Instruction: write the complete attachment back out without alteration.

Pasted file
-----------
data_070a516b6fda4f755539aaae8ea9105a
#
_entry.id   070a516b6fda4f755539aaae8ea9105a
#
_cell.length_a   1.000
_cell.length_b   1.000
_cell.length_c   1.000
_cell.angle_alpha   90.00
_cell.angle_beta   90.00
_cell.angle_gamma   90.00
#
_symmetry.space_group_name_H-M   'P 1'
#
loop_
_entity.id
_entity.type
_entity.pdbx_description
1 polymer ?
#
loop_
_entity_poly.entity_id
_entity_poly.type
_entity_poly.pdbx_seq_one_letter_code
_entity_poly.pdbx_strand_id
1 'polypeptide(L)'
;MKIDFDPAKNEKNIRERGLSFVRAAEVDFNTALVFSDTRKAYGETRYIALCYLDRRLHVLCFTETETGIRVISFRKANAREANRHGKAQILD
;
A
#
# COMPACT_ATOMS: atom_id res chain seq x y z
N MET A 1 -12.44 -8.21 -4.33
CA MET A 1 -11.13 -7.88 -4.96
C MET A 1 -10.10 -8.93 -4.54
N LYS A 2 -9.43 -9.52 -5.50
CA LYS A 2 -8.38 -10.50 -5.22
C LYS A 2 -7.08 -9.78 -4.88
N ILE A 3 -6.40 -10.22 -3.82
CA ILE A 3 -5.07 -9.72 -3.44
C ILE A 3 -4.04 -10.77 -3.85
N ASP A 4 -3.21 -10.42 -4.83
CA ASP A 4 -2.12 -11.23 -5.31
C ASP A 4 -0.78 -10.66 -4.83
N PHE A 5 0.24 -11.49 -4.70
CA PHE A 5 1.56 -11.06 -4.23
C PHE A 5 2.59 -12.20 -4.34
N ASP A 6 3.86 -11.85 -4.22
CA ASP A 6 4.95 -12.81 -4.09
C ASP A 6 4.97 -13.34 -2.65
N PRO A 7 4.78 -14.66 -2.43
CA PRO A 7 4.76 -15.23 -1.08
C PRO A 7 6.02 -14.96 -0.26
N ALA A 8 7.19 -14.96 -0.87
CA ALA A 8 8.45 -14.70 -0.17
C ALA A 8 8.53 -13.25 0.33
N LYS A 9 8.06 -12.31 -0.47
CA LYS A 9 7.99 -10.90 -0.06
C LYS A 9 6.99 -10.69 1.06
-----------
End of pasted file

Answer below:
data_070a516b6fda4f755539aaae8ea9105a
#
_entry.id   070a516b6fda4f755539aaae8ea9105a
#
_cell.length_a   1.000
_cell.length_b   1.000
_cell.length_c   1.000
_cell.angle_alpha   90.00
_cell.angle_beta   90.00
_cell.angle_gamma   90.00
#
_symmetry.space_group_name_H-M   'P 1'
#
loop_
_entity.id
_entity.type
_entity.pdbx_description
1 polymer ?
#
loop_
_entity_poly.entity_id
_entity_poly.type
_entity_poly.pdbx_seq_one_letter_code
_entity_poly.pdbx_strand_id
1 'polypeptide(L)'
;MKIDFDPAKNEKNIRERGLSFVRAAEVDFNTALVFSDTRKAYGETRYIALCYLDRRLHVLCFTETETGIRVISFRKANAREANRHGKAQILD
;
A
#
# COMPACT_ATOMS: atom_id res chain seq x y z
N MET A 1 -12.44 -8.21 -4.33
CA MET A 1 -11.13 -7.88 -4.96
C MET A 1 -10.10 -8.93 -4.54
N LYS A 2 -9.43 -9.52 -5.50
CA LYS A 2 -8.38 -10.50 -5.22
C LYS A 2 -7.08 -9.78 -4.88
N ILE A 3 -6.40 -10.22 -3.82
CA ILE A 3 -5.07 -9.72 -3.44
C ILE A 3 -4.04 -10.77 -3.85
N ASP A 4 -3.21 -10.42 -4.83
CA ASP A 4 -2.12 -11.23 -5.31
C ASP A 4 -0.78 -10.66 -4.83
N PHE A 5 0.24 -11.49 -4.70
CA PHE A 5 1.56 -11.06 -4.23
C PHE A 5 2.59 -12.20 -4.34
N ASP A 6 3.86 -11.85 -4.22
CA ASP A 6 4.95 -12.81 -4.09
C ASP A 6 4.97 -13.34 -2.65
N PRO A 7 4.78 -14.66 -2.43
CA PRO A 7 4.76 -15.23 -1.08
C PRO A 7 6.02 -14.96 -0.26
N ALA A 8 7.19 -14.96 -0.87
CA ALA A 8 8.45 -14.70 -0.17
C ALA A 8 8.53 -13.25 0.33
N LYS A 9 8.06 -12.31 -0.47
CA LYS A 9 7.99 -10.90 -0.06
C LYS A 9 6.99 -10.69 1.06